MONTREAL -- Mike Weir hasn't been making much noise in the world of golf lately, but his numbers in the Presidents Cup speak loudly.
Gary Player and Ian Baker-Finch, the captain and assistant captain for the International team at Cup, are listening.
When it comes to this event and American Phil Mickelson, Weir is the man.
So the Canadian lefty, 4-1 against his fellow southpaw, will be on the tee with partner Vijay Singh against Mickelson and Woody Austin this afternoon in Match 2 of foursomes.
"I think Weirsy has Mickelson's number," said Baker-Finch. "It's proven. I don't know if Phil feels it, but I know Mike does."
Now Mickelson, ranked second in the world, is usually a pretty popular guy, no matter where he goes. More than a few of his peers think he's a phony -- his nickname among some of them apparently is FIGJAM ('Bleep' I'm Good, Just Ask Me), but fans love him.
Not today. Not here.
Mickelson will be the second-most popular lefty in the match. How will that feel?
"I think the Canadians love left-handed golfers," cracked Mickelson, who was sketchy on his history with Weir.
Told Weir's record against him is 4-1, Mickelson said: "Against me? Well, there you go. They have to keep riding that out until me or we are able to change that. We'll see if we can do that."
Player and Baker-Finch were liking their chops when American captain Jack Nicklaus threw out the names of Mickelson and Austin for the second match of today's foursomes (alternate shot) play.
RECORD A FACTOR
Unlike the Ryder Cup, where the matchups are drawn out of a hat, the captains here take turns putting a team on the table; the other captain then chooses his team to oppose them.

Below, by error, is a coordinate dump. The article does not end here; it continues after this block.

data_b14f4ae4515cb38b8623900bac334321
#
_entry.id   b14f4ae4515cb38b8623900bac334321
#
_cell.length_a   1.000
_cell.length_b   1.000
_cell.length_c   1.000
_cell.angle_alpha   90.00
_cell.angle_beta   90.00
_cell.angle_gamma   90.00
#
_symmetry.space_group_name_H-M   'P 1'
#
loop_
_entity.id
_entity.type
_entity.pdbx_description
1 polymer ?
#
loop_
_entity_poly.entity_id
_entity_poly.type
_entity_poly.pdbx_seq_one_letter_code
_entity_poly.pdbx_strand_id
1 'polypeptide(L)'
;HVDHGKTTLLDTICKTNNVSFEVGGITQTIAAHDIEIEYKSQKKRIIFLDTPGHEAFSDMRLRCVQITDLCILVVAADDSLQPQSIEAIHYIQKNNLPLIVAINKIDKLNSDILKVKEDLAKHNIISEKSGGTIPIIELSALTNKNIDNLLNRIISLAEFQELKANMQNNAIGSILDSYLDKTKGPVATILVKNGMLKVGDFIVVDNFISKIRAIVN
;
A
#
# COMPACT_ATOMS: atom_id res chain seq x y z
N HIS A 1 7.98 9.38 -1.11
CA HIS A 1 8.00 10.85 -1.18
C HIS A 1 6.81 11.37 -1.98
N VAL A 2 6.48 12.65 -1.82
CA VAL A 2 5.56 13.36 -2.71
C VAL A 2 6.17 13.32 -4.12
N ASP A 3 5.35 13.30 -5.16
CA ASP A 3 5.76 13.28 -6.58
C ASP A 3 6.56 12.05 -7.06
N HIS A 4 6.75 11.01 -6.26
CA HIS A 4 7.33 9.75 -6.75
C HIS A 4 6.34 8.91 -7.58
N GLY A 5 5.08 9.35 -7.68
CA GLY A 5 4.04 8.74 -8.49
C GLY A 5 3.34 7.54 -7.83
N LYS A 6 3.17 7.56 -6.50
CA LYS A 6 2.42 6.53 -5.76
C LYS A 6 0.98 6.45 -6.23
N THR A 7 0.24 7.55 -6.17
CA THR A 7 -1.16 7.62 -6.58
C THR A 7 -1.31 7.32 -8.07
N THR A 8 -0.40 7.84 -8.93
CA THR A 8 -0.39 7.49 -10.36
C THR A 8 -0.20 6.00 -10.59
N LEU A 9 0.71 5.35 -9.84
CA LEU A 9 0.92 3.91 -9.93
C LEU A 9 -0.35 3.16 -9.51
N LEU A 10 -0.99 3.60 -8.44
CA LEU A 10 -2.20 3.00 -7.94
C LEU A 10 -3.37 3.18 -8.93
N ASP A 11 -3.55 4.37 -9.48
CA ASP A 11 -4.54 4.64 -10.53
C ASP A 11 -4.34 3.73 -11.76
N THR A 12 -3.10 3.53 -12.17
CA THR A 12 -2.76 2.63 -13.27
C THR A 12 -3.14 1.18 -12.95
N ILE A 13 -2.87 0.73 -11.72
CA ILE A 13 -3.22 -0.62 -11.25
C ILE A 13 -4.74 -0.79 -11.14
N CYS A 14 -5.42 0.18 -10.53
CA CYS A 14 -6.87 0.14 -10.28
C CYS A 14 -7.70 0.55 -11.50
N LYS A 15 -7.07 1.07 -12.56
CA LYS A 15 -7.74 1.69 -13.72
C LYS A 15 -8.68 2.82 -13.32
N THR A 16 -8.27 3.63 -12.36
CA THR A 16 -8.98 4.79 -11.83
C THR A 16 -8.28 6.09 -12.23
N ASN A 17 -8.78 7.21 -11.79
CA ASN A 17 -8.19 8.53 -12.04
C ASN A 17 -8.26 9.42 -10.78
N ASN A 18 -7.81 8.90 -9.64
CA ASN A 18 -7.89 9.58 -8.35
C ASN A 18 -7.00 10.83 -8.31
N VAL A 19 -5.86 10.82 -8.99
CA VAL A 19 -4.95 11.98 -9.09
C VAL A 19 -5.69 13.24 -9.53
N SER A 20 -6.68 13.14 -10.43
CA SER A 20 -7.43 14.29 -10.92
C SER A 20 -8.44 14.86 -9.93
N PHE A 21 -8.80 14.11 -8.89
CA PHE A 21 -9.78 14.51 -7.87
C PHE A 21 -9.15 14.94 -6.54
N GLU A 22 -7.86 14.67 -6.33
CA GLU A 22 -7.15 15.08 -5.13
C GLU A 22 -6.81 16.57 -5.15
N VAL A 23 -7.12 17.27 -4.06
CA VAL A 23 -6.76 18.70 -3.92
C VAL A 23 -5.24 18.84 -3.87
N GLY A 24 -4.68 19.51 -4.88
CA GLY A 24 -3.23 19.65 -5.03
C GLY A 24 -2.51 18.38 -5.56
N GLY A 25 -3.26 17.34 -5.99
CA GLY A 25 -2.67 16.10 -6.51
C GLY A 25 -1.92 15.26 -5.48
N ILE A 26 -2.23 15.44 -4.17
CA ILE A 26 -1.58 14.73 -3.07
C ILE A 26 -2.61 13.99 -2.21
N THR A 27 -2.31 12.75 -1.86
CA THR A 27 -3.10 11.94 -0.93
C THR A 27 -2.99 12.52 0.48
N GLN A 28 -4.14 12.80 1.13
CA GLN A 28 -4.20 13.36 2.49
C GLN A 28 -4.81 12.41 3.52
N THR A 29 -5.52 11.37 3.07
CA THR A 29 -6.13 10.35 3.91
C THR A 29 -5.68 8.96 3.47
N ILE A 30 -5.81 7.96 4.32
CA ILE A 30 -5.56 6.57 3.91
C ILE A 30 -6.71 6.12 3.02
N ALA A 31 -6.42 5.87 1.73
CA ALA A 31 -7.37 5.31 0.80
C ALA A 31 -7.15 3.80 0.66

Weir is 2-0 in foursomes, 1-1 in four-ball and 1-0 in singles against Mickelson.
Player was asked if Weir's record against Mickelson was a factor in putting him up against Mickelson. While Player waffled, Baker-Finch sat beside him nodding his head "yes."
Weir and Singh are an unlikely duo. A little Canadian and a big Fijian.
They played together in South Africa in 2003 in foursomes and lost 5-and-4 to Jim Furyk and Justin Leonard.
"We gel well. We play the same ball (Titleist) and we'll be a good team," said Weir. "He has supported and won the Canadian Open over the years and he has a lot of support up here."
The Weir-Singh combo is also interesting given Singh denied Weir a coveted Canadian Open win in 2004 in a playoff.
All of Canada was behind Weir that day. Singh took what Weir desperately wanted that day on Canadian soil.
Now they will team up.
Singh said he's hoping Canadians will pick him up today.
"I hope so. Actually, this week we're all Canadians," said Singh, referring to the International team members. "I love playing with Mike. He's one of the most popular sports persons in Canada. He's a good friend of mine. I've played a lot of golf with him. I'm looking forward to it."
Player and Baker-Finch are carefully managing Weir and his potential as a rallying point for the crowd. There are six countries represented on the International side, so it can be difficult to get fans, whether it's in Canada or South Africa or Australia, to jump on the bandwagon the way they would for their own national team.
The Americans always have a big advantage playing at home and Player and Baker-Finch are trying to get close to the same edge.
PUMP UP CROWD
If Weir can get on a roll and get the crowd pumped up, it will a huge boost for the Internationals.
Player, meanwhile, was working it yesterday. He called Weir to stand beside him when the players were introduced at the opening ceremonies and Weir got a huge ovation from the crowd.
The simple truth is the only way for Player to maximize the benefit of his captain's pick here is for Weir to win, something he hasn't done very often lately.